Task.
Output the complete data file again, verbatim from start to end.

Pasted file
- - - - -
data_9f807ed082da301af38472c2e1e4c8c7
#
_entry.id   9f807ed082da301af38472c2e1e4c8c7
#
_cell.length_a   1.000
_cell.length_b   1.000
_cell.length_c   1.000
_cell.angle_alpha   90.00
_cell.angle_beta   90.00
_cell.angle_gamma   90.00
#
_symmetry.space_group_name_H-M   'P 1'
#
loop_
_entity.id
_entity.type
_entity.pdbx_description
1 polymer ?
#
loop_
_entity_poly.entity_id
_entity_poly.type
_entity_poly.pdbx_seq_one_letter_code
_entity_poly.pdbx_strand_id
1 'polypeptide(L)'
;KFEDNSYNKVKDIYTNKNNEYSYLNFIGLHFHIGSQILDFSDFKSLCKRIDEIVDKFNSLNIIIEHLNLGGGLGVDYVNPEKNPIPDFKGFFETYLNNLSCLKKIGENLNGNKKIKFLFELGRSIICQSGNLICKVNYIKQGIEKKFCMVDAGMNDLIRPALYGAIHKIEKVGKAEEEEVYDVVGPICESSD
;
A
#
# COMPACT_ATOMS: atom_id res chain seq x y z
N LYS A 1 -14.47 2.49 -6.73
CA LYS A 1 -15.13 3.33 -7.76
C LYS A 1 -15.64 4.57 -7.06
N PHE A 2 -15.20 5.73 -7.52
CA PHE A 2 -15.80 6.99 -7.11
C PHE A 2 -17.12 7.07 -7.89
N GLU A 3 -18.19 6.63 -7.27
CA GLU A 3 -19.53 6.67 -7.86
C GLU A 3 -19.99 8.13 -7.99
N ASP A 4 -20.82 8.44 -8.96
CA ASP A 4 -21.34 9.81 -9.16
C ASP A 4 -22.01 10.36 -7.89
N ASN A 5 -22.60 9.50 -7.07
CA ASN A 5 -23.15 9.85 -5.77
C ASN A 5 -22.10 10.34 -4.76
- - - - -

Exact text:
data_9f807ed082da301af38472c2e1e4c8c7
#
_entry.id   9f807ed082da301af38472c2e1e4c8c7
#
_cell.length_a   1.000
_cell.length_b   1.000
_cell.length_c   1.000
_cell.angle_alpha   90.00
_cell.angle_beta   90.00
_cell.angle_gamma   90.00
#
_symmetry.space_group_name_H-M   'P 1'
#
loop_
_entity.id
_entity.type
_entity.pdbx_description
1 polymer ?
#
loop_
_entity_poly.entity_id
_entity_poly.type
_entity_poly.pdbx_seq_one_letter_code
_entity_poly.pdbx_strand_id
1 'polypeptide(L)'
;KFEDNSYNKVKDIYTNKNNEYSYLNFIGLHFHIGSQILDFSDFKSLCKRIDEIVDKFNSLNIIIEHLNLGGGLGVDYVNPEKNPIPDFKGFFETYLNNLSCLKKIGENLNGNKKIKFLFELGRSIICQSGNLICKVNYIKQGIEKKFCMVDAGMNDLIRPALYGAIHKIEKVGKAEEEEVYDVVGPICESSD
;
A
#
# COMPACT_ATOMS: atom_id res chain seq x y z
N LYS A 1 -14.47 2.49 -6.73
CA LYS A 1 -15.13 3.33 -7.76
C LYS A 1 -15.64 4.57 -7.06
N PHE A 2 -15.20 5.73 -7.52
CA PHE A 2 -15.80 6.99 -7.11
C PHE A 2 -17.12 7.07 -7.89
N GLU A 3 -18.19 6.63 -7.27
CA GLU A 3 -19.53 6.67 -7.86
C GLU A 3 -19.99 8.13 -7.99
N ASP A 4 -20.82 8.44 -8.96
CA ASP A 4 -21.34 9.81 -9.16
C ASP A 4 -22.01 10.36 -7.89
N ASN A 5 -22.60 9.50 -7.07
CA ASN A 5 -23.15 9.85 -5.77
C ASN A 5 -22.10 10.34 -4.76